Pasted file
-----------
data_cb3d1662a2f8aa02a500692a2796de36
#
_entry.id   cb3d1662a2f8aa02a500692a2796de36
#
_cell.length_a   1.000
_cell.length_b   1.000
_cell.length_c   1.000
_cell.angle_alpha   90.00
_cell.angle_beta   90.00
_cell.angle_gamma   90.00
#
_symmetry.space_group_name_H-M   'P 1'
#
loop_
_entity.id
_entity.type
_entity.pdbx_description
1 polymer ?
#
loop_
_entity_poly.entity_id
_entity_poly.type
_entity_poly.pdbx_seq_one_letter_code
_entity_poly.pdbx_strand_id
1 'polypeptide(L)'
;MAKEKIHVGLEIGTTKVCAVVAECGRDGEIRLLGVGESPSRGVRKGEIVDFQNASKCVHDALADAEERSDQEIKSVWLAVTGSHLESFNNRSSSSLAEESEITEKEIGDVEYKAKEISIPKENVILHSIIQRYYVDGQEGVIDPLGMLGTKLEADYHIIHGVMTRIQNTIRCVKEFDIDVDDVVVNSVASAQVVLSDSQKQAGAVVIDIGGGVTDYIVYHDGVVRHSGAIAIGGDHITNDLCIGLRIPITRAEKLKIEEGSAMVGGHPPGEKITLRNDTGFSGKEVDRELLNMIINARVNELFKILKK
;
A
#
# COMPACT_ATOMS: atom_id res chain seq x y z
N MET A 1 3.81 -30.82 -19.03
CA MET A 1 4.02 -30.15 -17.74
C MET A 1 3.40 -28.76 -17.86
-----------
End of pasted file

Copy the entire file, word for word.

data_cb3d1662a2f8aa02a500692a2796de36
#
_entry.id   cb3d1662a2f8aa02a500692a2796de36
#
_cell.length_a   1.000
_cell.length_b   1.000
_cell.length_c   1.000
_cell.angle_alpha   90.00
_cell.angle_beta   90.00
_cell.angle_gamma   90.00
#
_symmetry.space_group_name_H-M   'P 1'
#
loop_
_entity.id
_entity.type
_entity.pdbx_description
1 polymer ?
#
loop_
_entity_poly.entity_id
_entity_poly.type
_entity_poly.pdbx_seq_one_letter_code
_entity_poly.pdbx_strand_id
1 'polypeptide(L)'
;MAKEKIHVGLEIGTTKVCAVVAECGRDGEIRLLGVGESPSRGVRKGEIVDFQNASKCVHDALADAEERSDQEIKSVWLAVTGSHLESFNNRSSSSLAEESEITEKEIGDVEYKAKEISIPKENVILHSIIQRYYVDGQEGVIDPLGMLGTKLEADYHIIHGVMTRIQNTIRCVKEFDIDVDDVVVNSVASAQVVLSDSQKQAGAVVIDIGGGVTDYIVYHDGVVRHSGAIAIGGDHITNDLCIGLRIPITRAEKLKIEEGSAMVGGHPPGEKITLRNDTGFSGKEVDRELLNMIINARVNELFKILKK
;
A
#
# COMPACT_ATOMS: atom_id res chain seq x y z
N MET A 1 3.81 -30.82 -19.03
CA MET A 1 4.02 -30.15 -17.74
C MET A 1 3.40 -28.76 -17.86